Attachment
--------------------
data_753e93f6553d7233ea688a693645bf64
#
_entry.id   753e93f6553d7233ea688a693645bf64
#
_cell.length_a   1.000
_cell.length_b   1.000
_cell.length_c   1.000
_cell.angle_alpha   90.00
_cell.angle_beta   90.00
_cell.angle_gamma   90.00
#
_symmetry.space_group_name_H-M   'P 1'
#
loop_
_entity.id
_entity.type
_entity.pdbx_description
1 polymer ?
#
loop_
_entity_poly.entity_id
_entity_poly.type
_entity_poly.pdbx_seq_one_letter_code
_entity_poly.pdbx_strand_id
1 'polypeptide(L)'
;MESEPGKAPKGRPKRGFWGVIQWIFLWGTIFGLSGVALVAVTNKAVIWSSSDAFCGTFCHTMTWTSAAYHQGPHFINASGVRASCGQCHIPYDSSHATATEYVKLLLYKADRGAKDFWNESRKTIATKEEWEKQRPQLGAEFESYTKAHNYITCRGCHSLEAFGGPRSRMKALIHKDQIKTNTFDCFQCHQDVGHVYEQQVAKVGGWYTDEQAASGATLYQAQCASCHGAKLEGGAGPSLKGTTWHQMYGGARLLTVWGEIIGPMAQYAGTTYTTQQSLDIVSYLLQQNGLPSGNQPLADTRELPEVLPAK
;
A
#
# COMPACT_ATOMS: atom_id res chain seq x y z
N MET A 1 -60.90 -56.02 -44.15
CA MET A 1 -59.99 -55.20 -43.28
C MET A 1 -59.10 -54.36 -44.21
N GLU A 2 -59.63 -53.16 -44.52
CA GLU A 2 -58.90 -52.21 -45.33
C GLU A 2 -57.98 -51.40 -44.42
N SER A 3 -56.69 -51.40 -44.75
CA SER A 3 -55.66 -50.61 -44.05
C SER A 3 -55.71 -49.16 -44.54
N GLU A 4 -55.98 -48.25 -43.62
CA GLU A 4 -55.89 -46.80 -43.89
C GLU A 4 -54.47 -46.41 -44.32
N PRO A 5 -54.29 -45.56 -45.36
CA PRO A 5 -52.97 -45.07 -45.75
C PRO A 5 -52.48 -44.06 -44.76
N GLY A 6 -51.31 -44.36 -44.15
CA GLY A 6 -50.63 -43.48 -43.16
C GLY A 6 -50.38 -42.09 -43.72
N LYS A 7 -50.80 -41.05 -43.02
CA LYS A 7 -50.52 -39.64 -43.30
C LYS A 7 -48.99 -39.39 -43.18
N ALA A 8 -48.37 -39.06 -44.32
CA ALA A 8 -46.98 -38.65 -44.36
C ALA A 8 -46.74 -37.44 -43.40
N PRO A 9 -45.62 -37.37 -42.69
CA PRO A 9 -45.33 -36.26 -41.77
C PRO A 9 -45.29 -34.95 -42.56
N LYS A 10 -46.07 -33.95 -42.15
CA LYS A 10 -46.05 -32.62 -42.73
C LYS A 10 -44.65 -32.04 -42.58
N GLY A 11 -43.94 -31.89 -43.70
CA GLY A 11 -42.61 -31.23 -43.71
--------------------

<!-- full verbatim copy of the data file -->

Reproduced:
data_753e93f6553d7233ea688a693645bf64
#
_entry.id   753e93f6553d7233ea688a693645bf64
#
_cell.length_a   1.000
_cell.length_b   1.000
_cell.length_c   1.000
_cell.angle_alpha   90.00
_cell.angle_beta   90.00
_cell.angle_gamma   90.00
#
_symmetry.space_group_name_H-M   'P 1'
#
loop_
_entity.id
_entity.type
_entity.pdbx_description
1 polymer ?
#
loop_
_entity_poly.entity_id
_entity_poly.type
_entity_poly.pdbx_seq_one_letter_code
_entity_poly.pdbx_strand_id
1 'polypeptide(L)'
;MESEPGKAPKGRPKRGFWGVIQWIFLWGTIFGLSGVALVAVTNKAVIWSSSDAFCGTFCHTMTWTSAAYHQGPHFINASGVRASCGQCHIPYDSSHATATEYVKLLLYKADRGAKDFWNESRKTIATKEEWEKQRPQLGAEFESYTKAHNYITCRGCHSLEAFGGPRSRMKALIHKDQIKTNTFDCFQCHQDVGHVYEQQVAKVGGWYTDEQAASGATLYQAQCASCHGAKLEGGAGPSLKGTTWHQMYGGARLLTVWGEIIGPMAQYAGTTYTTQQSLDIVSYLLQQNGLPSGNQPLADTRELPEVLPAK
;
A
#
# COMPACT_ATOMS: atom_id res chain seq x y z
N MET A 1 -60.90 -56.02 -44.15
CA MET A 1 -59.99 -55.20 -43.28
C MET A 1 -59.10 -54.36 -44.21
N GLU A 2 -59.63 -53.16 -44.52
CA GLU A 2 -58.90 -52.21 -45.33
C GLU A 2 -57.98 -51.40 -44.42
N SER A 3 -56.69 -51.40 -44.75
CA SER A 3 -55.66 -50.61 -44.05
C SER A 3 -55.71 -49.16 -44.54
N GLU A 4 -55.98 -48.25 -43.62
CA GLU A 4 -55.89 -46.80 -43.89
C GLU A 4 -54.47 -46.41 -44.32
N PRO A 5 -54.29 -45.56 -45.36
CA PRO A 5 -52.97 -45.07 -45.75
C PRO A 5 -52.48 -44.06 -44.76
N GLY A 6 -51.31 -44.36 -44.15
CA GLY A 6 -50.63 -43.48 -43.16
C GLY A 6 -50.38 -42.09 -43.72
N LYS A 7 -50.80 -41.05 -43.02
CA LYS A 7 -50.52 -39.64 -43.30
C LYS A 7 -48.99 -39.39 -43.18
N ALA A 8 -48.37 -39.06 -44.32
CA ALA A 8 -46.98 -38.65 -44.36
C ALA A 8 -46.74 -37.44 -43.40
N PRO A 9 -45.62 -37.37 -42.69
CA PRO A 9 -45.33 -36.26 -41.77
C PRO A 9 -45.29 -34.95 -42.56
N LYS A 10 -46.07 -33.95 -42.15
CA LYS A 10 -46.05 -32.62 -42.73
C LYS A 10 -44.65 -32.04 -42.58
N GLY A 11 -43.94 -31.89 -43.70
CA GLY A 11 -42.61 -31.23 -43.71